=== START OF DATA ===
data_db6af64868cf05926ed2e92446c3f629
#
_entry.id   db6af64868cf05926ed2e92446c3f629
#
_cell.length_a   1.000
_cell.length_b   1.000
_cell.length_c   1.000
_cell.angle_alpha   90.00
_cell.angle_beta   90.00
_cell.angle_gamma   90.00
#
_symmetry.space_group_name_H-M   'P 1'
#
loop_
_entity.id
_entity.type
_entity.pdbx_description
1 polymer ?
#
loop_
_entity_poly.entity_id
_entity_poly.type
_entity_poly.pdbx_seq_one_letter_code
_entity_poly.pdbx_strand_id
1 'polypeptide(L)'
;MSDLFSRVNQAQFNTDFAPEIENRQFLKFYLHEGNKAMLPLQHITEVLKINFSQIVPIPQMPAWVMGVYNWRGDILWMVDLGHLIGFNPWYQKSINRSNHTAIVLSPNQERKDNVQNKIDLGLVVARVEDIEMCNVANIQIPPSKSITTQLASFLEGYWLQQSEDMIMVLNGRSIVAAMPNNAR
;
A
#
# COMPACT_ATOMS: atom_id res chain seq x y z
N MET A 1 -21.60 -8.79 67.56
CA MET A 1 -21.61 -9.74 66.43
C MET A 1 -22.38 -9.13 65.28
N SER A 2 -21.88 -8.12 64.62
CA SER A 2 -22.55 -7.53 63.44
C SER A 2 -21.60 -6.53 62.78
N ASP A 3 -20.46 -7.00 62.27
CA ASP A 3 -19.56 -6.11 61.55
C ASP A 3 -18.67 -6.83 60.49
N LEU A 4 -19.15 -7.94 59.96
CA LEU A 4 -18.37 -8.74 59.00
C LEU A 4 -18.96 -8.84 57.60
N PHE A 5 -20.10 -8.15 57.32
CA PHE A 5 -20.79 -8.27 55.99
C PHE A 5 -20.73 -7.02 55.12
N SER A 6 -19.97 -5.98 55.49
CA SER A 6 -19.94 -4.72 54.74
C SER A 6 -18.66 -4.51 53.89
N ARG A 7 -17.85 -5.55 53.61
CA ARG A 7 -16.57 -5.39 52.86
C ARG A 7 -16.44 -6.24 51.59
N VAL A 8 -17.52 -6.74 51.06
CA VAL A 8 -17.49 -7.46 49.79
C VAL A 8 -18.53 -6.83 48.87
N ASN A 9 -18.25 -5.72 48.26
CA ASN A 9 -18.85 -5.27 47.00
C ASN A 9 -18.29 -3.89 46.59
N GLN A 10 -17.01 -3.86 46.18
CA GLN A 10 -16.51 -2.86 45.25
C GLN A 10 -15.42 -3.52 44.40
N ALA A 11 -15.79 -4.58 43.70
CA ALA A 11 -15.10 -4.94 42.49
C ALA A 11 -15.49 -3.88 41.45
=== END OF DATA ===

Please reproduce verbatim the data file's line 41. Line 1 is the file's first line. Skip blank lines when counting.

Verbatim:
CA LEU A 4 -18.37 -8.74 59.00